Each cutting slot in the inner and outer cutting tubes extends to one end of the tube such that the control hoses can be inserted into the slots at any point along the length of the control hoses before the inner and outer cutting tubes are connected to form the mating slots. Thus, the casing can be stripped from an umbilical at any point and the safety joint installed without cutting the control hoses during installation.
The cutting slots are preferably of different lengths such that all of the control hoses are not severed at the same time.
FIG. 1 is a side view of the umbilical safety joint of the present invention;
FIG. 2 is an end view taken along line 2--2 of FIG. 1;
FIG. 3 is a sectional view taken along line 3--3 of FIG. 1.
The umbilical safety joint of the present invention is adapted for orientation at any point on a control umbilical 10 for a subsea system. The control umbilical 10 can be a riser bundle, which extends from a surface vessel or platform to subsea equipment such as a wellhead assembly known as a christmas tree, or a subsea umbilical extending between subsea equipment. The control umbilical 10 contains control hoses 14, typically as many as eighteen, which supply hydraulic fluid under pressure to the control valves of the subsea equipment. Although only one hose 14 is shown in FIG. 1, it will be understood that a control umbilical 10 may have many hoses 14.
The umbilical safety joint includes a tubular casing 18 that is connected at both ends to termination bodies 20 by bolts 22 and weak link bolts 24. The weak link bolts 24 are preferably used at one end of the tubular casing 18 so that one of the termination bodies 20 will separate cleanly from the tubular casing 18. The number of weak link bolts 24 used to connect the termination body 20 to the tubular casing 18 depends on the desired strength of the safety joint. Three weak link bolts 24 are shown in FIG. 2 and more or less weak link bolts 24 could be used to alter the strength of the safety joint if desired.
Each termination body 20 includes shackles 26 for the attachment of any wire cables used to support the control umbilical 10. The termination body 20 has a tubular portion 28 for the passage of the control umbilical 10. The termination body 20 also may have means for securing the termination body 20 to armor coating when present on the control umbilical 10.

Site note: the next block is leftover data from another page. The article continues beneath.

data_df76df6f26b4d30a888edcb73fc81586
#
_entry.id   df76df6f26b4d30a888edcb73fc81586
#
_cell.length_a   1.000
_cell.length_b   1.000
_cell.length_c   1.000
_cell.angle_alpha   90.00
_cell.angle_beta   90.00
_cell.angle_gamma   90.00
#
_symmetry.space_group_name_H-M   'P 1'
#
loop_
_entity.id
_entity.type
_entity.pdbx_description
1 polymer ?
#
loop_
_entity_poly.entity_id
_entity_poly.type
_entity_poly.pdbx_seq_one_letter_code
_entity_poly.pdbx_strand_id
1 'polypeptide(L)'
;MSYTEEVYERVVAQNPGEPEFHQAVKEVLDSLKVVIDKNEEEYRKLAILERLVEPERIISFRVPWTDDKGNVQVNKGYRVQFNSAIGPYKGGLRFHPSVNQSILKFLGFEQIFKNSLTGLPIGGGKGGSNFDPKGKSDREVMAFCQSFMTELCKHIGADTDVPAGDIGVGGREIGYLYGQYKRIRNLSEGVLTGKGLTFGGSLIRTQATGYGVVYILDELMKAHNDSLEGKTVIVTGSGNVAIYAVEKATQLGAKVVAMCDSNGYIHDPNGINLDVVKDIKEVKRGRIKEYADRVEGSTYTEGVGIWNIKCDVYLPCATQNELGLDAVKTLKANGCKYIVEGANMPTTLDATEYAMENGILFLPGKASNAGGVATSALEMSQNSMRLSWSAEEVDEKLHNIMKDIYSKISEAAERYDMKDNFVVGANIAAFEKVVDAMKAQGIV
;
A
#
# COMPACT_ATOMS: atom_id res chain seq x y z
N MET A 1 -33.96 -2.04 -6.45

With the safety joint, the control umbilical 10 has been stripped of protective layers to expose the control hoses 14 which pass through mating slots in an outer cutting tube 30 and an inner cutting tube 32. One such control hose 14 is shown passing through mating slots having opposing cutting edges 34 and 36. Each slot in the outer cutting tube 30 and the inner cutting tube 32 extend from the cutting edge to one end of the cutting tubes. Preferably, the slots in each cutting tube vary in length as shown in FIG. 1 with respect to first opposing cutting edges 34 an 36 on first mating slots and second opposing cutting edges 35 and 37 on second mating slots. By varying the length of the mating slots, all of the hoses 14 are not cut at the same time when the mating slots are closed as described in the following paragraphs.
The outer cutting tube 30 is connected by screws or other fastening means to one end of a connecting sleeve 40 which fits within the tubular portion 28 of one of the termination bodies 20. The inner cutting tube 32 fits within the tubular portion 28 of the other termination body 20. Both the connecting sleeve 40 and the inner cutting tube 32 are connected by screws or other fastening means to retaining rings 42 which surround the control umbilical 10. The retaining rings are further connected by screws or other fastening means to the termination bodies 20. Thus, separation of the termination bodies 20 by the breaking of the weak link bolts 24 causes a separation of the outer cutting tube 30 and the inner cutting tube 32 such that the mating slots are closed and the opposing cutting edges sever the control hoses 14.